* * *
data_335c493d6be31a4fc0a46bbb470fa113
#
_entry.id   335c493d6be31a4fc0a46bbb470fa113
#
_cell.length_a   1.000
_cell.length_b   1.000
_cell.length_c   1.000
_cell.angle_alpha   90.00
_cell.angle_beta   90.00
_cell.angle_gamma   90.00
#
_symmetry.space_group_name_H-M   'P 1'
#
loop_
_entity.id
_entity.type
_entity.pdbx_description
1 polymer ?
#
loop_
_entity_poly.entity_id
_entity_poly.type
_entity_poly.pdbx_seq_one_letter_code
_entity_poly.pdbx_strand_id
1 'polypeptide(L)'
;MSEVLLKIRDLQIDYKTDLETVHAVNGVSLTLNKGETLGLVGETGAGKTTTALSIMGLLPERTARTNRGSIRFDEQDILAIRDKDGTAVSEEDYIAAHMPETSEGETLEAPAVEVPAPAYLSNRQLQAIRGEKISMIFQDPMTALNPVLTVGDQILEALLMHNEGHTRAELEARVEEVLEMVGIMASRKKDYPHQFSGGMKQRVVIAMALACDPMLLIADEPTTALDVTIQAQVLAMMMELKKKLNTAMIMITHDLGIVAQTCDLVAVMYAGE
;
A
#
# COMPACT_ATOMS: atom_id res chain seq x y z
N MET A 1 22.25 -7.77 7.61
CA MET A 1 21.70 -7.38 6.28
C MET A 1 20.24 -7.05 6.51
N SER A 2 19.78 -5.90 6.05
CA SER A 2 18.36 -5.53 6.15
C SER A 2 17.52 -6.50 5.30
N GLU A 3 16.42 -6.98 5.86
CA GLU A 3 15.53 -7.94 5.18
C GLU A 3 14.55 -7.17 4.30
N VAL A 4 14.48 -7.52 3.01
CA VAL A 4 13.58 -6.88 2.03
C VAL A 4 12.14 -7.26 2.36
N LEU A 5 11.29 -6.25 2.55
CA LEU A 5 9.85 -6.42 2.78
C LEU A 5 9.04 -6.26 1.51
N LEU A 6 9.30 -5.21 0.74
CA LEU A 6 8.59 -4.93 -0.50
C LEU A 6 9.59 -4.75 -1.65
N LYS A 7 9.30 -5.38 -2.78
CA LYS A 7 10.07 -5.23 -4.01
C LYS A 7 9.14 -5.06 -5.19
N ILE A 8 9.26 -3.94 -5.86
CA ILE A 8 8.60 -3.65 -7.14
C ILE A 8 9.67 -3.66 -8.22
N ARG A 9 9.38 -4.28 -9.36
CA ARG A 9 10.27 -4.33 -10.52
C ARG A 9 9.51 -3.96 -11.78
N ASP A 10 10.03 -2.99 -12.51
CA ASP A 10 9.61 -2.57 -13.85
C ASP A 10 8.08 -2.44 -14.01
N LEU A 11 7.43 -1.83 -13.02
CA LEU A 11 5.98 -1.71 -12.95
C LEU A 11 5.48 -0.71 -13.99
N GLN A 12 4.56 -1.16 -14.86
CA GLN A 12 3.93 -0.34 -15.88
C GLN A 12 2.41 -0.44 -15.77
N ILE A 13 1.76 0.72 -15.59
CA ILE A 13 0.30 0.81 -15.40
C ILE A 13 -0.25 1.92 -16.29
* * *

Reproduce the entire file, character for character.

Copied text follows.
data_335c493d6be31a4fc0a46bbb470fa113
#
_entry.id   335c493d6be31a4fc0a46bbb470fa113
#
_cell.length_a   1.000
_cell.length_b   1.000
_cell.length_c   1.000
_cell.angle_alpha   90.00
_cell.angle_beta   90.00
_cell.angle_gamma   90.00
#
_symmetry.space_group_name_H-M   'P 1'
#
loop_
_entity.id
_entity.type
_entity.pdbx_description
1 polymer ?
#
loop_
_entity_poly.entity_id
_entity_poly.type
_entity_poly.pdbx_seq_one_letter_code
_entity_poly.pdbx_strand_id
1 'polypeptide(L)'
;MSEVLLKIRDLQIDYKTDLETVHAVNGVSLTLNKGETLGLVGETGAGKTTTALSIMGLLPERTARTNRGSIRFDEQDILAIRDKDGTAVSEEDYIAAHMPETSEGETLEAPAVEVPAPAYLSNRQLQAIRGEKISMIFQDPMTALNPVLTVGDQILEALLMHNEGHTRAELEARVEEVLEMVGIMASRKKDYPHQFSGGMKQRVVIAMALACDPMLLIADEPTTALDVTIQAQVLAMMMELKKKLNTAMIMITHDLGIVAQTCDLVAVMYAGE
;
A
#
# COMPACT_ATOMS: atom_id res chain seq x y z
N MET A 1 22.25 -7.77 7.61
CA MET A 1 21.70 -7.38 6.28
C MET A 1 20.24 -7.05 6.51
N SER A 2 19.78 -5.90 6.05
CA SER A 2 18.36 -5.53 6.15
C SER A 2 17.52 -6.50 5.30
N GLU A 3 16.42 -6.98 5.86
CA GLU A 3 15.53 -7.94 5.18
C GLU A 3 14.55 -7.17 4.30
N VAL A 4 14.48 -7.52 3.01
CA VAL A 4 13.58 -6.88 2.03
C VAL A 4 12.14 -7.26 2.36
N LEU A 5 11.29 -6.25 2.55
CA LEU A 5 9.85 -6.42 2.78
C LEU A 5 9.04 -6.26 1.51
N LEU A 6 9.30 -5.21 0.74
CA LEU A 6 8.59 -4.93 -0.50
C LEU A 6 9.59 -4.75 -1.65
N LYS A 7 9.30 -5.38 -2.78
CA LYS A 7 10.07 -5.23 -4.01
C LYS A 7 9.14 -5.06 -5.19
N ILE A 8 9.26 -3.94 -5.86
CA ILE A 8 8.60 -3.65 -7.14
C ILE A 8 9.67 -3.66 -8.22
N ARG A 9 9.38 -4.28 -9.36
CA ARG A 9 10.27 -4.33 -10.52
C ARG A 9 9.51 -3.96 -11.78
N ASP A 10 10.03 -2.99 -12.51
CA ASP A 10 9.61 -2.57 -13.85
C ASP A 10 8.08 -2.44 -14.01
N LEU A 11 7.43 -1.83 -13.02
CA LEU A 11 5.98 -1.71 -12.95
C LEU A 11 5.48 -0.71 -13.99
N GLN A 12 4.56 -1.16 -14.86
CA GLN A 12 3.93 -0.34 -15.88
C GLN A 12 2.41 -0.44 -15.77
N ILE A 13 1.76 0.72 -15.59
CA ILE A 13 0.30 0.81 -15.40
C ILE A 13 -0.25 1.92 -16.29